Will JavaScript type annotations kill TypeScript?
The creators of Svelte and Turbo 8 both dropped TS recently saying that "it's not worth it".
Yes: If JavaScript gets type annotations then there's no reason for TypeScript to exist.
No: TypeScript remains the best language for structuring large enterprise applications.
TBD: The existing user base and its corpensource owner means that TypeScript isn’t likely to reach EOL without a putting up a fight.
I hope they both die. I mean, if you really need strong types in the browser then you could leverage WASM and use a real programming language.
I don’t know and I don’t care.
Open Source / Security

Twitter’s Source Code Leak Adds to Elon Musk’s Social Media Mess

This is probably not what Musk had in mind when he claimed he'd be open sourcing Twitter's code.
Mar 27th, 2023 1:42pm by
Featued image for: Twitter’s Source Code Leak Adds to Elon Musk’s Social Media Mess

Some of Twitter‘s source code has reportedly been leaked online. According to a legal filing in the U.S. District Court for the Northern District of California, a user identified as “FreeSpeechEnthusiast” is accused of sharing parts of Twitter’s code on GitHub. Twitter is now seeking a court order to compel GitHub to reveal the poster’s identity and anyone who downloaded the code, alleging copyright infringement.

In reply, a GitHub spokesman confirmed in an emailed statement that the company complied with Twitter’s request to take down the code but declined further comment. Twitter did not respond to a request for comment. It should be noted that Twitter, under its new owner and CEO Elon Musk, no longer replies to any press requests.

Sources close to the situation claim that the code leak appears to have come from a former Twitter employee. Since Musk’s takeover, over five-thousand employees have been laid off, leaving fewer than 2,000 staffers.

This code release comes after a January zero-day API breach, which released 235 million unique Twitter user records.  In addition, Twitter fouled up its own use of its API on March 6. This resulted in Twitter’s links, images, and videos all failing for a time. Musk responded: “This platform is so brittle (sigh).” Musk continued, the code “Will ultimately need a complete rewrite.”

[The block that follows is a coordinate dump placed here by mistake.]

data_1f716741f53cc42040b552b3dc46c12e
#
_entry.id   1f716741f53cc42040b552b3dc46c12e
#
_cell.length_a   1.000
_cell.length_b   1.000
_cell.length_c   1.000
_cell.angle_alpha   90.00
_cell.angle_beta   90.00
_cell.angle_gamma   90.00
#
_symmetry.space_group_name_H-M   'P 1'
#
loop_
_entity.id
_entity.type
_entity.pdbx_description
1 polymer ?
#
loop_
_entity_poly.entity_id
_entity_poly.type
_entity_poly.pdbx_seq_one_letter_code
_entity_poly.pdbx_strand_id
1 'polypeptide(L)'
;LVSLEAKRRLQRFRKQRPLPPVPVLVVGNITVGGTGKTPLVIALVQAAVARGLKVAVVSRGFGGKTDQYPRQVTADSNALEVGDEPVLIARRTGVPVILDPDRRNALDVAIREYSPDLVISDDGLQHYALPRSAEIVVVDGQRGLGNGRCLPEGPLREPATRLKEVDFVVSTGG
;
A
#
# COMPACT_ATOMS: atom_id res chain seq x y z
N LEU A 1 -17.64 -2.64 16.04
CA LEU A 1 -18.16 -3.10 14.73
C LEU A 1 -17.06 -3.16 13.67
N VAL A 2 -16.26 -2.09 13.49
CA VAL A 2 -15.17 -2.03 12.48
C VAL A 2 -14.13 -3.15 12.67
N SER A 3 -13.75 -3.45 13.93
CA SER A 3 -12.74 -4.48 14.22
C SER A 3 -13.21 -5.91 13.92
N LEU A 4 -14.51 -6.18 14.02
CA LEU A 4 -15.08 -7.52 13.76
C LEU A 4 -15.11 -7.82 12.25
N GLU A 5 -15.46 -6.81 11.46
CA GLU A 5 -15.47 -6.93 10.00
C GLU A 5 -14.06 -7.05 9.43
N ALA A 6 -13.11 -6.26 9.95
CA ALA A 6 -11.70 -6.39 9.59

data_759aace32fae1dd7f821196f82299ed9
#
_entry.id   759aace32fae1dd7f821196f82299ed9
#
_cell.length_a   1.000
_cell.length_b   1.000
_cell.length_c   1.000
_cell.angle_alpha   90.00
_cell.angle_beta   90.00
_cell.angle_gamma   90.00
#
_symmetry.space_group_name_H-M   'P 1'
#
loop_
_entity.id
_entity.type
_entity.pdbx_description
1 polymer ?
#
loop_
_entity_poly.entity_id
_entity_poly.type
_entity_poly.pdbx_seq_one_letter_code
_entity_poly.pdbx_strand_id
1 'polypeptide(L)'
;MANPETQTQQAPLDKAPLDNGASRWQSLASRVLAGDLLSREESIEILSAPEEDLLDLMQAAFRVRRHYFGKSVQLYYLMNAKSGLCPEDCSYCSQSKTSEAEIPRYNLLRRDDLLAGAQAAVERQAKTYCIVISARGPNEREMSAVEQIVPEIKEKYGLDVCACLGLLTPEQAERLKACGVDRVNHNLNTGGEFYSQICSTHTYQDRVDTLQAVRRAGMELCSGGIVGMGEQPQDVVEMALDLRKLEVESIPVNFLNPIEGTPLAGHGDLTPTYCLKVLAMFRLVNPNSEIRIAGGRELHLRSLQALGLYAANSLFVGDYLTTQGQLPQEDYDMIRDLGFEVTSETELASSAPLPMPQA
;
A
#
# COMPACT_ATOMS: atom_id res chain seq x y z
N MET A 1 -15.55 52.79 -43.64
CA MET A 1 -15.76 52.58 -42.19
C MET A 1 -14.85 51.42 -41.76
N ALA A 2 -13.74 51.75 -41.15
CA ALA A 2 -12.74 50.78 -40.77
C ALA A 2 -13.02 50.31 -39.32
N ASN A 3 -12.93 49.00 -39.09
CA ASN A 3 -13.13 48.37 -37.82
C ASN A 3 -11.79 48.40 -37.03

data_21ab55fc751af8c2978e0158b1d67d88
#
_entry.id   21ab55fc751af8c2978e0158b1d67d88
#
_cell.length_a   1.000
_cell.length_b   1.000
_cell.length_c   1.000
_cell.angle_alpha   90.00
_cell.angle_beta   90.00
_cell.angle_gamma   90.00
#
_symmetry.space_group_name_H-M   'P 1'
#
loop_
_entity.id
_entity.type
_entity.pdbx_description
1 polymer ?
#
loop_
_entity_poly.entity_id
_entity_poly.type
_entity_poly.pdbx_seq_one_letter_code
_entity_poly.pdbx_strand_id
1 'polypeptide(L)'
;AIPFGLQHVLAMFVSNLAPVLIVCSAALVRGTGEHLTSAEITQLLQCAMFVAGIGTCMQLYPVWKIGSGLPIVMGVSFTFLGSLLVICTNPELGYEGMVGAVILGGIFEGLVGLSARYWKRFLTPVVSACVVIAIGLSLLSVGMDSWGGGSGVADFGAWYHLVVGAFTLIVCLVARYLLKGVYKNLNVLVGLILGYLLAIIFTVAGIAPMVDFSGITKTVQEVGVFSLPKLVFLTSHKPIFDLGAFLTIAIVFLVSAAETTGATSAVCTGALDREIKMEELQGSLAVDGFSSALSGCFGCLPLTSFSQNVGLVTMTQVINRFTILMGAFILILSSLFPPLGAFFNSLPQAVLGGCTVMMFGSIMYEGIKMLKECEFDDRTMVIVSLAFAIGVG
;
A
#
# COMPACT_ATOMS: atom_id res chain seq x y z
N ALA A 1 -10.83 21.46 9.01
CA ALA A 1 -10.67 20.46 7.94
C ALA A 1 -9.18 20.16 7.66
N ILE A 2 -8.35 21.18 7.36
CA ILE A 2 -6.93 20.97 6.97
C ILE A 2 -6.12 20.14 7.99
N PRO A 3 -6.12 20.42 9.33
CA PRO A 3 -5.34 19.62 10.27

On February 21, Musk claimed, “our algorithm is made open source next week.” He added it wouldn’t work well at first, “but it will improve rapidly!” He failed to keep his promise. Who will fix the code and open source it remains unanswered since Musk laid off most of Twitter’s developers.

The new leak adds to mounting problems for Musk as he tries to correct Twitter’s course through an aggressive mix of cost-cutting and policy changes. It also raises questions about the site’s security.

It’s difficult to know exactly how much trouble this code leak will cause since we’re not sure what was in it. We only know that Twitter claims it contains “Proprietary source code for Twitter’s platform and internal tools.” We also don’t know when the code was placed. If it was uploaded when FreeSpeechEnthusiast’s GitHub account was started on Jan. 3, 2023, the code was available for almost twelve weeks.

What happens next? Stay tuned, and, if you still have a Twitter account, keep an eye on it. There may be more trouble heading for it soon.

Group Created with Sketch.
THE NEW STACK UPDATE A newsletter digest of the week’s most important stories & analyses.